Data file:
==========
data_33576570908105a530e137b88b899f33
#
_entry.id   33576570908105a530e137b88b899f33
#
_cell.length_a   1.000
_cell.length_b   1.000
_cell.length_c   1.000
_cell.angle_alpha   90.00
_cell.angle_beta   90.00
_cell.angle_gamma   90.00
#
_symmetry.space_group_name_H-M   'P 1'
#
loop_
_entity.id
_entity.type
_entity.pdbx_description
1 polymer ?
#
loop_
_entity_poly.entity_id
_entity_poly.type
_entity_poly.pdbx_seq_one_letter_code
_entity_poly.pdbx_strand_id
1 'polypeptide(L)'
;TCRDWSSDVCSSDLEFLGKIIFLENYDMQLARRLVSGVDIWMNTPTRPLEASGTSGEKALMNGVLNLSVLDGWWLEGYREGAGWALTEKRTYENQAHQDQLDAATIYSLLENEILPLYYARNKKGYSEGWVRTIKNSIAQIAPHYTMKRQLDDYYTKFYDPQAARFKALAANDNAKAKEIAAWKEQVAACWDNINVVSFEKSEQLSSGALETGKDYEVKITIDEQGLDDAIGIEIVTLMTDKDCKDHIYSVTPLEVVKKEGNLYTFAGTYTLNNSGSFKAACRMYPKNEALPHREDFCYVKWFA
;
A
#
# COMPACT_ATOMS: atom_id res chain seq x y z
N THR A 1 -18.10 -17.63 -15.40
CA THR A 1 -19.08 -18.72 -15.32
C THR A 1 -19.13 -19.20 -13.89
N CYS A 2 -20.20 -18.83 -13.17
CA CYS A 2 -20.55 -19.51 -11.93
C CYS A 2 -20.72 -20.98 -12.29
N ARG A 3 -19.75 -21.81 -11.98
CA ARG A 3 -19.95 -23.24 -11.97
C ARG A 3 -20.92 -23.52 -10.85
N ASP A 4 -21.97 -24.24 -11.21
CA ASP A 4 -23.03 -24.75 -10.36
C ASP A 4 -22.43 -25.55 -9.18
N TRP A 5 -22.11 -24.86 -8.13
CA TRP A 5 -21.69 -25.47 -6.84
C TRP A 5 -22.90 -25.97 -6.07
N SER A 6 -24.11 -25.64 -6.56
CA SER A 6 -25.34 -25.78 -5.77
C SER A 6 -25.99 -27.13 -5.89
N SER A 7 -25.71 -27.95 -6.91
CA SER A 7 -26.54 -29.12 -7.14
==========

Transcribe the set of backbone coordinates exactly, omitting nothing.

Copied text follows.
data_33576570908105a530e137b88b899f33
#
_entry.id   33576570908105a530e137b88b899f33
#
_cell.length_a   1.000
_cell.length_b   1.000
_cell.length_c   1.000
_cell.angle_alpha   90.00
_cell.angle_beta   90.00
_cell.angle_gamma   90.00
#
_symmetry.space_group_name_H-M   'P 1'
#
loop_
_entity.id
_entity.type
_entity.pdbx_description
1 polymer ?
#
loop_
_entity_poly.entity_id
_entity_poly.type
_entity_poly.pdbx_seq_one_letter_code
_entity_poly.pdbx_strand_id
1 'polypeptide(L)'
;TCRDWSSDVCSSDLEFLGKIIFLENYDMQLARRLVSGVDIWMNTPTRPLEASGTSGEKALMNGVLNLSVLDGWWLEGYREGAGWALTEKRTYENQAHQDQLDAATIYSLLENEILPLYYARNKKGYSEGWVRTIKNSIAQIAPHYTMKRQLDDYYTKFYDPQAARFKALAANDNAKAKEIAAWKEQVAACWDNINVVSFEKSEQLSSGALETGKDYEVKITIDEQGLDDAIGIEIVTLMTDKDCKDHIYSVTPLEVVKKEGNLYTFAGTYTLNNSGSFKAACRMYPKNEALPHREDFCYVKWFA
;
A
#
# COMPACT_ATOMS: atom_id res chain seq x y z
N THR A 1 -18.10 -17.63 -15.40
CA THR A 1 -19.08 -18.72 -15.32
C THR A 1 -19.13 -19.20 -13.89
N CYS A 2 -20.20 -18.83 -13.17
CA CYS A 2 -20.55 -19.51 -11.93
C CYS A 2 -20.72 -20.98 -12.29
N ARG A 3 -19.75 -21.81 -11.98
CA ARG A 3 -19.95 -23.24 -11.97
C ARG A 3 -20.92 -23.52 -10.85
N ASP A 4 -21.97 -24.24 -11.21
CA ASP A 4 -23.03 -24.75 -10.36
C ASP A 4 -22.43 -25.55 -9.18
N TRP A 5 -22.11 -24.86 -8.13
CA TRP A 5 -21.69 -25.47 -6.84
C TRP A 5 -22.90 -25.97 -6.07
N SER A 6 -24.11 -25.64 -6.56
CA SER A 6 -25.34 -25.78 -5.77
C SER A 6 -25.99 -27.13 -5.89
N SER A 7 -25.71 -27.95 -6.91
CA SER A 7 -26.54 -29.12 -7.14